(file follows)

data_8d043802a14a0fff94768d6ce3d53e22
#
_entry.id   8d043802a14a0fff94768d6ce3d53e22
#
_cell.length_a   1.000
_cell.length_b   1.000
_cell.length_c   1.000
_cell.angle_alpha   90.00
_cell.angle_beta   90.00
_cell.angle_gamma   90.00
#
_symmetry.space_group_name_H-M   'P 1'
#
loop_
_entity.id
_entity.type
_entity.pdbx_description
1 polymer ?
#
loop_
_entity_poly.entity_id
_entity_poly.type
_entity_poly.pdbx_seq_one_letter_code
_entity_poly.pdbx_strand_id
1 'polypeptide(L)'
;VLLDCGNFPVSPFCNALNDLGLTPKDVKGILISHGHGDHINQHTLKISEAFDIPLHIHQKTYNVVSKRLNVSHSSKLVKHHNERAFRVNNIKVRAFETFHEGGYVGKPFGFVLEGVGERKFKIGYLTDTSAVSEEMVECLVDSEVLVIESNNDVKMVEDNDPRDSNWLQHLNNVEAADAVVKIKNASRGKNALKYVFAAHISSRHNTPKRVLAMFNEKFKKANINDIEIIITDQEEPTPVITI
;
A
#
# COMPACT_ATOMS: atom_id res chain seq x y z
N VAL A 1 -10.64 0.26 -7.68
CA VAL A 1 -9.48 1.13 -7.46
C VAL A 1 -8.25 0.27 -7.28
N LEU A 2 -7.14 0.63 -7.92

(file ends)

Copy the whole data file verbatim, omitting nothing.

data_8d043802a14a0fff94768d6ce3d53e22
#
_entry.id   8d043802a14a0fff94768d6ce3d53e22
#
_cell.length_a   1.000
_cell.length_b   1.000
_cell.length_c   1.000
_cell.angle_alpha   90.00
_cell.angle_beta   90.00
_cell.angle_gamma   90.00
#
_symmetry.space_group_name_H-M   'P 1'
#
loop_
_entity.id
_entity.type
_entity.pdbx_description
1 polymer ?
#
loop_
_entity_poly.entity_id
_entity_poly.type
_entity_poly.pdbx_seq_one_letter_code
_entity_poly.pdbx_strand_id
1 'polypeptide(L)'
;VLLDCGNFPVSPFCNALNDLGLTPKDVKGILISHGHGDHINQHTLKISEAFDIPLHIHQKTYNVVSKRLNVSHSSKLVKHHNERAFRVNNIKVRAFETFHEGGYVGKPFGFVLEGVGERKFKIGYLTDTSAVSEEMVECLVDSEVLVIESNNDVKMVEDNDPRDSNWLQHLNNVEAADAVVKIKNASRGKNALKYVFAAHISSRHNTPKRVLAMFNEKFKKANINDIEIIITDQEEPTPVITI
;
A
#
# COMPACT_ATOMS: atom_id res chain seq x y z
N VAL A 1 -10.64 0.26 -7.68
CA VAL A 1 -9.48 1.13 -7.46
C VAL A 1 -8.25 0.27 -7.28
N LEU A 2 -7.14 0.63 -7.92